It appears, by the list of these functionaries found in the various Chroniclers, that the mayoralty of Purchas extended from 28 October, 1497 to 28 October, 1498. Unless then we suppose a mistake to have been committed, the voyage alluded to was subsequent to that of the original discovery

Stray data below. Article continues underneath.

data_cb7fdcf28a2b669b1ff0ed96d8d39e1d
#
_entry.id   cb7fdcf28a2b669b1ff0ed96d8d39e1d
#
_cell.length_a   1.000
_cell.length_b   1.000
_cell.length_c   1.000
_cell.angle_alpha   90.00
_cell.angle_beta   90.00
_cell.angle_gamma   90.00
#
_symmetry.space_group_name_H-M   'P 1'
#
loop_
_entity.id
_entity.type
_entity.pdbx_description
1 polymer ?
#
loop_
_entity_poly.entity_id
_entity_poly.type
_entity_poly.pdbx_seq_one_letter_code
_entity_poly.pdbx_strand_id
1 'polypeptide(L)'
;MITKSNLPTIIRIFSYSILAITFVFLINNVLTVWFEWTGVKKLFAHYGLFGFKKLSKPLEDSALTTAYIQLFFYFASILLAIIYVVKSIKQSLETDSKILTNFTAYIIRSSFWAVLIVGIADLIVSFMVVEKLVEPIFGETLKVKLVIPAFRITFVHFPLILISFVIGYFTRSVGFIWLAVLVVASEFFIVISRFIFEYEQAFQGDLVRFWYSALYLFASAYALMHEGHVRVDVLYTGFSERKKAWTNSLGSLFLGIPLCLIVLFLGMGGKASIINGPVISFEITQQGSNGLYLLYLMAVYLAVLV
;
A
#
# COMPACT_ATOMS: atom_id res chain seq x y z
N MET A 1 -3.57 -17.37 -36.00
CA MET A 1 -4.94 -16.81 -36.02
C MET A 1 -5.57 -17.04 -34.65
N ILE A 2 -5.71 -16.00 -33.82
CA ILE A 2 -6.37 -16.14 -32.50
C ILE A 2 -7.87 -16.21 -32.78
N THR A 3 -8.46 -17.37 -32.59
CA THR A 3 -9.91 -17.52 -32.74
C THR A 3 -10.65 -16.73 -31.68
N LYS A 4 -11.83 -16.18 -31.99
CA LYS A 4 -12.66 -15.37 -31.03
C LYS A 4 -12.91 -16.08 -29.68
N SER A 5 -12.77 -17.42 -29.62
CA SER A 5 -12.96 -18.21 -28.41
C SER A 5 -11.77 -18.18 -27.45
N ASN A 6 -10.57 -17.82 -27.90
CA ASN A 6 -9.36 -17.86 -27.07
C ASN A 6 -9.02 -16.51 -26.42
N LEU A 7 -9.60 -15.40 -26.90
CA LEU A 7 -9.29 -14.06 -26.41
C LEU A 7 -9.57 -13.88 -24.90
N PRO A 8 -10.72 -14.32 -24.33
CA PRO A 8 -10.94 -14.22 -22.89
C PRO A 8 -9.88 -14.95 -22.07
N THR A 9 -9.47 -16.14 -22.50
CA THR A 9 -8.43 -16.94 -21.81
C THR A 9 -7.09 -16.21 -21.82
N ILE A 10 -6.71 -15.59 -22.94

A matter so simple as this has not escaped misstatement. Thus, in MʻPherson's Annals of Commerce, (vol. ii. p. 13, note,) it is said, “ We may depend on the contemporary testimony of Alderman Fabyan, who says that he sailed in the beginning of May in the mayoralty of John Tate, that is 1497, but returned in the subsequent mayoralty of William Purchas.” Here is as much error as could be condensed into one sentence. Fabyan does not place the expedition in the mayoralty of Tate, but in that of Purchas, and we are told, that no tidings were heard of the expedition during that Mayor's time, viz. as late as October, 1498. It is, indeed, a singular fact that writers who on most topics are dull, common-place, and safe-who might be trusted,